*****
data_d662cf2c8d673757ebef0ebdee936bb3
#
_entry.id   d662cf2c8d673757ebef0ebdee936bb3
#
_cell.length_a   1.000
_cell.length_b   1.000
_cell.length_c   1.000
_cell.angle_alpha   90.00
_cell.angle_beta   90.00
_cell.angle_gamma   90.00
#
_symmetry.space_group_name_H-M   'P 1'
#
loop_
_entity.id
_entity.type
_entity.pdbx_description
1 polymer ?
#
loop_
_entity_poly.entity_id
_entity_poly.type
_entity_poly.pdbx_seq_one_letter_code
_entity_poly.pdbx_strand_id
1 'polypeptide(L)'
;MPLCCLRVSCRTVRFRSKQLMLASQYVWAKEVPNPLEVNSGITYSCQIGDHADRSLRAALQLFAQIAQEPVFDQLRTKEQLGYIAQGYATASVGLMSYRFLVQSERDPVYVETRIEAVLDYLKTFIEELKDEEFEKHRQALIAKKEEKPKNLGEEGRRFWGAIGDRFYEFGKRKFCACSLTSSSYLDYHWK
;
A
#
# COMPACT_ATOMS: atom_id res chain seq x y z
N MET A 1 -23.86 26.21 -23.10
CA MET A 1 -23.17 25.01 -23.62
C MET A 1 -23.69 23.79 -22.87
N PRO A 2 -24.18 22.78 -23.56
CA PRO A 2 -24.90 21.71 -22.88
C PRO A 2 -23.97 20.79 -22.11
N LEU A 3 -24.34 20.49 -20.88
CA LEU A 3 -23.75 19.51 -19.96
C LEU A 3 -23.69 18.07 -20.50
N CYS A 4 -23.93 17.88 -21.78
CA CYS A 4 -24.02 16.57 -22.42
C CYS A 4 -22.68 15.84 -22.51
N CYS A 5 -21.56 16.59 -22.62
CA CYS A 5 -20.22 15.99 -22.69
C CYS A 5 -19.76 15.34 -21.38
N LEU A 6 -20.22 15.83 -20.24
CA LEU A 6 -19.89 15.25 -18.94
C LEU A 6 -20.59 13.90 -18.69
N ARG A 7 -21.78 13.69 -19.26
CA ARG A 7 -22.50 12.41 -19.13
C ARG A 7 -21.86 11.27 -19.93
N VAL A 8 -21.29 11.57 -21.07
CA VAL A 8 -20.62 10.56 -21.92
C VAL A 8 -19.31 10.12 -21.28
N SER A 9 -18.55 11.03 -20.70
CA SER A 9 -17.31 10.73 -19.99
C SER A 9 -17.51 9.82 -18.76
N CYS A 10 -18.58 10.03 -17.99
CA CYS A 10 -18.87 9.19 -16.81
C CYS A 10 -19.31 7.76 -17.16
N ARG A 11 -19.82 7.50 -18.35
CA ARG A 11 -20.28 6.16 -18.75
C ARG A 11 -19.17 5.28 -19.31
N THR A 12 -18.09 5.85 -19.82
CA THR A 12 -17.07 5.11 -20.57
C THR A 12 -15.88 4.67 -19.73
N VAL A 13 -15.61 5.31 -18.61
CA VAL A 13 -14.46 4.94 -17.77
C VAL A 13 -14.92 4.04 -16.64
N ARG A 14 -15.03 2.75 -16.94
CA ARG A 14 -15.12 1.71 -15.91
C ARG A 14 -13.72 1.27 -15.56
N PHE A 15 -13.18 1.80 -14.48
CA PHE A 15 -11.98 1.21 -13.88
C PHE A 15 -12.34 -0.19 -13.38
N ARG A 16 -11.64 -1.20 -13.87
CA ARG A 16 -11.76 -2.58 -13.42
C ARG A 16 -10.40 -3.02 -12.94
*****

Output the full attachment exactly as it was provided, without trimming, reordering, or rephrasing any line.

data_d662cf2c8d673757ebef0ebdee936bb3
#
_entry.id   d662cf2c8d673757ebef0ebdee936bb3
#
_cell.length_a   1.000
_cell.length_b   1.000
_cell.length_c   1.000
_cell.angle_alpha   90.00
_cell.angle_beta   90.00
_cell.angle_gamma   90.00
#
_symmetry.space_group_name_H-M   'P 1'
#
loop_
_entity.id
_entity.type
_entity.pdbx_description
1 polymer ?
#
loop_
_entity_poly.entity_id
_entity_poly.type
_entity_poly.pdbx_seq_one_letter_code
_entity_poly.pdbx_strand_id
1 'polypeptide(L)'
;MPLCCLRVSCRTVRFRSKQLMLASQYVWAKEVPNPLEVNSGITYSCQIGDHADRSLRAALQLFAQIAQEPVFDQLRTKEQLGYIAQGYATASVGLMSYRFLVQSERDPVYVETRIEAVLDYLKTFIEELKDEEFEKHRQALIAKKEEKPKNLGEEGRRFWGAIGDRFYEFGKRKFCACSLTSSSYLDYHWK
;
A
#
# COMPACT_ATOMS: atom_id res chain seq x y z
N MET A 1 -23.86 26.21 -23.10
CA MET A 1 -23.17 25.01 -23.62
C MET A 1 -23.69 23.79 -22.87
N PRO A 2 -24.18 22.78 -23.56
CA PRO A 2 -24.90 21.71 -22.88
C PRO A 2 -23.97 20.79 -22.11
N LEU A 3 -24.34 20.49 -20.88
CA LEU A 3 -23.75 19.51 -19.96
C LEU A 3 -23.69 18.07 -20.50
N CYS A 4 -23.93 17.88 -21.78
CA CYS A 4 -24.02 16.57 -22.42
C CYS A 4 -22.68 15.84 -22.51
N CYS A 5 -21.56 16.59 -22.62
CA CYS A 5 -20.22 15.99 -22.69
C CYS A 5 -19.76 15.34 -21.38
N LEU A 6 -20.22 15.83 -20.24
CA LEU A 6 -19.89 15.25 -18.94
C LEU A 6 -20.59 13.90 -18.69
N ARG A 7 -21.78 13.69 -19.26
CA ARG A 7 -22.50 12.41 -19.13
C ARG A 7 -21.86 11.27 -19.93
N VAL A 8 -21.29 11.57 -21.07
CA VAL A 8 -20.62 10.56 -21.92
C VAL A 8 -19.31 10.12 -21.28
N SER A 9 -18.55 11.03 -20.70
CA SER A 9 -17.31 10.73 -19.99
C SER A 9 -17.51 9.82 -18.76
N CYS A 10 -18.58 10.03 -17.99
CA CYS A 10 -18.87 9.19 -16.81
C CYS A 10 -19.31 7.76 -17.16
N ARG A 11 -19.82 7.50 -18.35
CA ARG A 11 -20.28 6.16 -18.75
C ARG A 11 -19.17 5.28 -19.31
N THR A 12 -18.09 5.85 -19.82
CA THR A 12 -17.07 5.11 -20.57
C THR A 12 -15.88 4.67 -19.73
N VAL A 13 -15.61 5.31 -18.61
CA VAL A 13 -14.46 4.94 -17.77
C VAL A 13 -14.92 4.04 -16.64
N ARG A 14 -15.03 2.75 -16.94
CA ARG A 14 -15.12 1.71 -15.91
C ARG A 14 -13.72 1.27 -15.56
N PHE A 15 -13.18 1.80 -14.48
CA PHE A 15 -11.98 1.21 -13.88
C PHE A 15 -12.34 -0.19 -13.38
N ARG A 16 -11.64 -1.20 -13.87
CA ARG A 16 -11.76 -2.58 -13.42
C ARG A 16 -10.40 -3.02 -12.94